It was more than 200 years ago that Edward Jenner became the first person to successfully develop a vaccine. Since his milestone vaccine against smallpox, no medical achievement has done more to save lives and improve quality of life than the simple act of vaccination. The science Jenner used in that first vaccine is still widely used today, but there is more to do. There are still diseases that have no vaccine, new technologies are now allowing us to explore vaccination as a way to treat existing conditions, as well as prevent against illness.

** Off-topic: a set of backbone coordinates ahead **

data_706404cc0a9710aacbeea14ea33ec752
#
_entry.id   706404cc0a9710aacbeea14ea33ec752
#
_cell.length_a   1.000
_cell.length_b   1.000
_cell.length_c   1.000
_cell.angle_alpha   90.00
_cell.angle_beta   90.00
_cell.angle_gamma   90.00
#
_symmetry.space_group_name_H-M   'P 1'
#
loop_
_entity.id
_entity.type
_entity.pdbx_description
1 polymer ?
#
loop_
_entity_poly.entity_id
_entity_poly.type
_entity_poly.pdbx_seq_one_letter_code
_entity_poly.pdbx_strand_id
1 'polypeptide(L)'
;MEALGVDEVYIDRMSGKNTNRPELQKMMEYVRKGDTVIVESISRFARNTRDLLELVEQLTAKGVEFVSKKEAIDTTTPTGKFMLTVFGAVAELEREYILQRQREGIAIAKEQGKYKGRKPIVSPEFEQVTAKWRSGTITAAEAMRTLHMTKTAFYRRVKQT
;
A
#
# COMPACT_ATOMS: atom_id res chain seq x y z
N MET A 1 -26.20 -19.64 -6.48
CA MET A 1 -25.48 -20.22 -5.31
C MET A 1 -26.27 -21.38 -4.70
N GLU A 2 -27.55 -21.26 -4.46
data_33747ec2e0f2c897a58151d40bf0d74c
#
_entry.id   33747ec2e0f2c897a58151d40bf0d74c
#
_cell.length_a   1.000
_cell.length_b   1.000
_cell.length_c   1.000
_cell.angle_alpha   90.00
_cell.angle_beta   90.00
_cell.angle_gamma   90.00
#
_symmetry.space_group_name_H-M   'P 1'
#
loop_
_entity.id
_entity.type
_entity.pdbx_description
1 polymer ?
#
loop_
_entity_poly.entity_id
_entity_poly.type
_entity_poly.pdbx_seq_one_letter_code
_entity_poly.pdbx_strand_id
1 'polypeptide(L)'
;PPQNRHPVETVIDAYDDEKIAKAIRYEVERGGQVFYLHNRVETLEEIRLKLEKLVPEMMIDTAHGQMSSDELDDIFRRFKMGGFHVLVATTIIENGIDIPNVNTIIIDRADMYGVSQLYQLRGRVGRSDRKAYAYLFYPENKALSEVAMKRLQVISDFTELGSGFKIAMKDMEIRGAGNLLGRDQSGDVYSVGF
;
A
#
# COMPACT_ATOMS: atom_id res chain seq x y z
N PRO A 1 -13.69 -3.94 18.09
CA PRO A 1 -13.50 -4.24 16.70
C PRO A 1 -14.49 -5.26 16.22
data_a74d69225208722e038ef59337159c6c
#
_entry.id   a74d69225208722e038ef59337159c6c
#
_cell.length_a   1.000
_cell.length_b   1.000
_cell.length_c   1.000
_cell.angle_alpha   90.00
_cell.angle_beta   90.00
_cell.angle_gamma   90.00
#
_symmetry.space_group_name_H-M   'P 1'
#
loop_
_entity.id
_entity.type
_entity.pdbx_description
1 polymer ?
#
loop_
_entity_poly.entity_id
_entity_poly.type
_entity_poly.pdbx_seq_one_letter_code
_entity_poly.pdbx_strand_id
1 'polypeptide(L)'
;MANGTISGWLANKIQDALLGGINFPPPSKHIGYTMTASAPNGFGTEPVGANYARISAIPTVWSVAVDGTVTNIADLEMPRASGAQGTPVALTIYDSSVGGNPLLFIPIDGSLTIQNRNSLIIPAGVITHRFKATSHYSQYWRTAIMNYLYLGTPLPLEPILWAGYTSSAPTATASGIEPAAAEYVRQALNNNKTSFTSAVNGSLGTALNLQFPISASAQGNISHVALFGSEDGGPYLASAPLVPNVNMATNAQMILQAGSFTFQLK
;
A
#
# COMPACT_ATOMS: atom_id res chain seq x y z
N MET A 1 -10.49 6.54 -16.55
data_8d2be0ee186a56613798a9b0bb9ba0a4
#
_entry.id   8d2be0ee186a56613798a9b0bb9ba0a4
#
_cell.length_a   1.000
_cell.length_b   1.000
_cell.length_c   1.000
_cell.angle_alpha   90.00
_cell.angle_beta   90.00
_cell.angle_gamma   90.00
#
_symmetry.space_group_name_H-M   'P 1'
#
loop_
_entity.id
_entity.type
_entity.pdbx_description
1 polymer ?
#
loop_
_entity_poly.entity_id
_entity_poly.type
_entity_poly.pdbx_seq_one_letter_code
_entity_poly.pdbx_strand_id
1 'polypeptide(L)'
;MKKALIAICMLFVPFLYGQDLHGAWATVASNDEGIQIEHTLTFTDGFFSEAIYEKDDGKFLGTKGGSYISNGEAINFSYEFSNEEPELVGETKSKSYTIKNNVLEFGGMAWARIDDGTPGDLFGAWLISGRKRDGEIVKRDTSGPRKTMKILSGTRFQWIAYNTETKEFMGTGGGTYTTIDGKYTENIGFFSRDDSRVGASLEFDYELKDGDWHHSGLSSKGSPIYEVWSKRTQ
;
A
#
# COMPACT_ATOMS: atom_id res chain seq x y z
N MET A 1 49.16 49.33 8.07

We have a large technology toolkit allowing us to expand the scope of vaccine research. Our scientists have accepted the challenge to think about what the vaccines of the future might look like, whether they’ll be administered as they are now, or whether we could program cells within the body to make the antibodies needed to protect against future infection by certain diseases. We also utilise the latest technology, like virtual reality headsets and 3D modelling, to help design new, and in some cases, improved vaccines.